Judge Clark Douglas is a covert operative. He's keeping his eyes peeled for good TV shows. Oh look, he found one!
Our reviews of Burn Notice: Season Two (Blu-Ray) (published July 13th, 2009), Burn Notice: Season Three (published June 7th, 2010), Burn Notice: Season Four (published June 9th, 2011), Burn Notice: Season Five (published June 27th, 2012), Burn Notice: Season Six (published June 24th, 2013), Burn Notice: Season Seven (published March 13th, 2014), and Burn Notice: The Fall of Sam Axe (Blu-ray) (published August 18th, 2011) are also available.
Spies don't get fired, they get burned.
"Know what it's like being a spy? It's like being in a dentist's office twenty-four hours a day. Read magazines, have coffee, and every so often, someone tries to kill you."—Agent Michael Westen
Facts of the Case
Secret Agent Michael Westen (Jeffrey Donovan, Hitch) is very good at what he does. There's only one problem: somebody doesn't want him to do it anymore. He receives a "burn notice" from the government, meaning that they have decided to drop all contact with him and fire him immediately. Westen has no idea why this is being done to him and determines to find out why. He receives assistance from his IRA-trained ex-girlfriend (Gabrielle Anwar, The Tudors) and his somewhat unreliable best friend (Bruce Campbell, The Evil Dead). Meanwhile, he quietly accepts private detective work in order to pay the bills each month.All eleven season one episodes are spread across four discs, contained in two slim DVD cases.
At a first glance, Burn Notice looks like nothing more than insubstantial fun. It was introduced as a bit of summer filler on the USA television network. It promised a colorful Miami setting, a generous dose of action and adventure, and a generally pleasant vibe. One might suspect that this sort of thing would be a disposable (if quite watchable) dose of fluff. What's really surprising is that Burn Notice is fresh, funny, and immensely entertaining television.
The show is compulsively watchable. The eleven episodes presented here will zip by in no time at all, thanks to some strong writing and a sharp cast. This is a breakout role for Jeffrey Donovan, who makes Ex-Agent Michael Westen a very likable hero. Westen is desperate to discover why he was burned and earned his job back. This is partially because Westen feels that he has been treated unjustly, but mostly because he really, really loves being a spy. He is a responsible and resourceful person who is willing to take on unpleasant tasks when he is required to, but he's not going to pretend that doesn't absolutely love those big moments where he gets to play James Bond or nail a bad guy.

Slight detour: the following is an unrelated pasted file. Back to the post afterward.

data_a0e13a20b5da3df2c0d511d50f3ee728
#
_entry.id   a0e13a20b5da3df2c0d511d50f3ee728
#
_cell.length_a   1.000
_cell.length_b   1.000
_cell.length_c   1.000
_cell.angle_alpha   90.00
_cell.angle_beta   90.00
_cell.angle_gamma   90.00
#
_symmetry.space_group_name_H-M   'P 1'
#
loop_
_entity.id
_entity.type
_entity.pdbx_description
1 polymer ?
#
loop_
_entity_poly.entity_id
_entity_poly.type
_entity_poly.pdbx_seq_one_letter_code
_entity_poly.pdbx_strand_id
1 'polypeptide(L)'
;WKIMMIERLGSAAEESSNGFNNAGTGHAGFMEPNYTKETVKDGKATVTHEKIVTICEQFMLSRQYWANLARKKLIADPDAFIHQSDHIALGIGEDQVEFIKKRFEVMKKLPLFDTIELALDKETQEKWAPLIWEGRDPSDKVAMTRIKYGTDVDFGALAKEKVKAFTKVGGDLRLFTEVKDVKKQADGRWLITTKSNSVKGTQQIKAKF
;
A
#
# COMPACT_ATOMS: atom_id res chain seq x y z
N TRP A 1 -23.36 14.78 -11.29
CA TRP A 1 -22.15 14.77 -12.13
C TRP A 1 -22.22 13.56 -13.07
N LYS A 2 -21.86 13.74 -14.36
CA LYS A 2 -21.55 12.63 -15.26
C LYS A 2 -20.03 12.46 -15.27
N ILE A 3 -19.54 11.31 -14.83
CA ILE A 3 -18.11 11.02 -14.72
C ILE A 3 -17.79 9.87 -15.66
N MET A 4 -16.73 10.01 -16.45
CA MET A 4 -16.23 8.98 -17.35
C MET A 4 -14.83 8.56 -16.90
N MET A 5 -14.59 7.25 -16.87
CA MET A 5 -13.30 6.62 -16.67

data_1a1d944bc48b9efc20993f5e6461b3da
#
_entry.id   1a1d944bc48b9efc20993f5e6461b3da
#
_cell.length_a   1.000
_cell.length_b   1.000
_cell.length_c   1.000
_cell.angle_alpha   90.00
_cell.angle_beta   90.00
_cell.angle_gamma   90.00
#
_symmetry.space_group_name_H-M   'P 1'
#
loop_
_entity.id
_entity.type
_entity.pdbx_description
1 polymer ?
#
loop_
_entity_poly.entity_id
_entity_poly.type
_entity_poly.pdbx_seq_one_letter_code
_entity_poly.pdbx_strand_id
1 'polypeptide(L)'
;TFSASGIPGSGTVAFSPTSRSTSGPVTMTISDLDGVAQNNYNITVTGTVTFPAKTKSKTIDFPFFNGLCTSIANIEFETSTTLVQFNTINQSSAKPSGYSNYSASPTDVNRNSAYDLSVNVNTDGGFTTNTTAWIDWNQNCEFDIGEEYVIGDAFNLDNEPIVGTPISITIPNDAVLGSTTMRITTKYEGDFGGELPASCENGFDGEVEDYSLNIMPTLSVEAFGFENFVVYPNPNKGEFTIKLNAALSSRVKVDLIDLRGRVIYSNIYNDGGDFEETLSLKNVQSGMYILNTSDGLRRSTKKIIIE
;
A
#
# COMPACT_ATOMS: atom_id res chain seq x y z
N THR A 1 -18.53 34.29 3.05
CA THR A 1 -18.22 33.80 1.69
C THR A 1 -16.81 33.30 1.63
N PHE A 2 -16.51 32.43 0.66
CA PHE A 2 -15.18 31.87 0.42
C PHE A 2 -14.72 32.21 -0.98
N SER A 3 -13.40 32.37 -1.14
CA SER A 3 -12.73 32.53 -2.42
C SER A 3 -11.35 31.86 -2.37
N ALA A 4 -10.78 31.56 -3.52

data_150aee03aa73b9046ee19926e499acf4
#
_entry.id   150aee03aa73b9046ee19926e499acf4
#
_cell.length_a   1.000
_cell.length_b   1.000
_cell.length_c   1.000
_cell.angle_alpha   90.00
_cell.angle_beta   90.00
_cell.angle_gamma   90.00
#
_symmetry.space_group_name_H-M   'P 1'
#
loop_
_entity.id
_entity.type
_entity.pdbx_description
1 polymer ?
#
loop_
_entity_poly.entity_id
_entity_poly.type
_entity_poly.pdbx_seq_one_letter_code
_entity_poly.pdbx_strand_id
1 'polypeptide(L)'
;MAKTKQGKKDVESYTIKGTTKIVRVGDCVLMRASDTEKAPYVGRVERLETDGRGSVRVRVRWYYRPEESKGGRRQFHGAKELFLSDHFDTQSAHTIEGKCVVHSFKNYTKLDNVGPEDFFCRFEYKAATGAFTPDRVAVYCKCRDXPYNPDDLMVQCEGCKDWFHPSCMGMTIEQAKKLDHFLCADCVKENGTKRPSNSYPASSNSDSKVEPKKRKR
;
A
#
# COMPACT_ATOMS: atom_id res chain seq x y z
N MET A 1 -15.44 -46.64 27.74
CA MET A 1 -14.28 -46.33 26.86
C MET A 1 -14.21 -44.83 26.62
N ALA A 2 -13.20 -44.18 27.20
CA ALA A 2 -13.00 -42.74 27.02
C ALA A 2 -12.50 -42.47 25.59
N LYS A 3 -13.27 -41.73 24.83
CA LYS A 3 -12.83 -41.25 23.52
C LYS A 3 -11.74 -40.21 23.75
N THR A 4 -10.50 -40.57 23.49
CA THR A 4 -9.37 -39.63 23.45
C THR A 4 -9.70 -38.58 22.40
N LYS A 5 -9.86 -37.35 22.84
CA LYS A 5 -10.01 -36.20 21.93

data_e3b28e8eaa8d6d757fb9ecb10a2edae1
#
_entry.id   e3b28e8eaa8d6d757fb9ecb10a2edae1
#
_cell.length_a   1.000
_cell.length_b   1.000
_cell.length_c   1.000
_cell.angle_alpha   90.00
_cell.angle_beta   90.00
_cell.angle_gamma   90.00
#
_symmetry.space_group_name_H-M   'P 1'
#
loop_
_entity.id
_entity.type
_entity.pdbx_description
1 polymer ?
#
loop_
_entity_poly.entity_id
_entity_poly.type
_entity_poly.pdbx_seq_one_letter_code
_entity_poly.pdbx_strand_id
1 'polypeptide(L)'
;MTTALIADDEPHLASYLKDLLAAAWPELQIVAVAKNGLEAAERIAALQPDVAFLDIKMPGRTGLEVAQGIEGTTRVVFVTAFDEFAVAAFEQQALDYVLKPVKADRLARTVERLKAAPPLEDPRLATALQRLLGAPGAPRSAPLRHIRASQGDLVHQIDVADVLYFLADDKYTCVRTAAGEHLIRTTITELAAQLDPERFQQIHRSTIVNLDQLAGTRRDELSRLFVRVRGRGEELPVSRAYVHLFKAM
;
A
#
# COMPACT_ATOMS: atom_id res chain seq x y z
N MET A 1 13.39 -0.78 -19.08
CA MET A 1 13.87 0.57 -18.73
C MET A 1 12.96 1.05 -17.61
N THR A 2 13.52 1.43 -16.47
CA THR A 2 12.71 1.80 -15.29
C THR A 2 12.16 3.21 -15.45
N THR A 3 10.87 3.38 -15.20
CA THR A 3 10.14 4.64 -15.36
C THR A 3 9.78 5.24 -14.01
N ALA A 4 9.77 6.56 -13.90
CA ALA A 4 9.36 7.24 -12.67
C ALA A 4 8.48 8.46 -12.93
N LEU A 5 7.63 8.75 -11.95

Donovan is backed by a very solid supporting cast. This is a considerably more rugged and gritty role for Gabrielle Anwar (Scent of a Woman), and she pulls it off very well. Okay, maybe the romantic chemistry between Anwar and Donovan is a little less inspiring than one might hope, but she's terrific as a tough-as-nails best friend. Sharon Gless has fun playing Westen's mother, who provides numerous headaches for her son. Seth Peterson (Providence) has a solid smaller role as Westen's leech of a brother, too. Best of all is the immortal Bruce Campbell, playing Westen's slobbish best friend Sam. If you're like me and think that Campbell is 500 different kinds of awesome, you're going to enjoy this show. Bruce is as funny and charming as he has always been, and he seems to be enjoying his role here immensely. I think he's underused here, but I'm only saying that because he isn't in every single scene.
Each episode is pretty densely plotted, presenting a fairly wild and energetic series of events over the course of 42 minutes. The show does a nice job of blending Westen's long-arc dilemma (attempting to find out why he was burned) with self-contained stories for each episode, making this show satisfying whether you watch the whole thing or just individual pieces. Dialogue is frequently witty and sharp, with many of the highlights coming from Westen's amusing monologues on the various inconveniences of being a spy.
The color palette is bright and diverse, which is precisely what you would expect from a show set in Miami. Burn Notice takes full advantage of it's location, but it never uses it as filler. The DVD transfer is pretty solid, though the show does use queasy-cam Bourne-style cinematography a little too often for it's own good. Sound is satisfactory. DVD extras are reasonably generous, too. Many television shows offer full-length commentaries on a handful of notable episodes. This one takes a different approach that I find pretty cool: it offers scene-specific commentaries on each episode. Show creator Matt Nix, Donovan, Anwar, Gless and Campbell provide comments on key scenes from each episode, which is a very satisfying and enjoyable approach. There are also some various montages of additional footage and a gag reel…none of this is terribly interesting, though.
The Rebuttal Witnesses
I'm not a huge fan of one of the show's visual gimmicks, which involves freeze-framing various individuals and offering a title card explaining who they are. Examples: "Stanley—The Potential Client"…"Dick Jones—The Villain"…etc. It's amusing on a few well-timed occasions, but it starts to become rather tiresome after a few episodes. Additionally, the show's music is all over the place. It has plenty of energy to spare, but very little direction, bringing an unfortunately scattershot feeling to the sound design.
If you'd like an action show that is funny, engaging, and intelligent, here you go. Burn Notice is hot stuff.
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• Scene-specific audio commentaries
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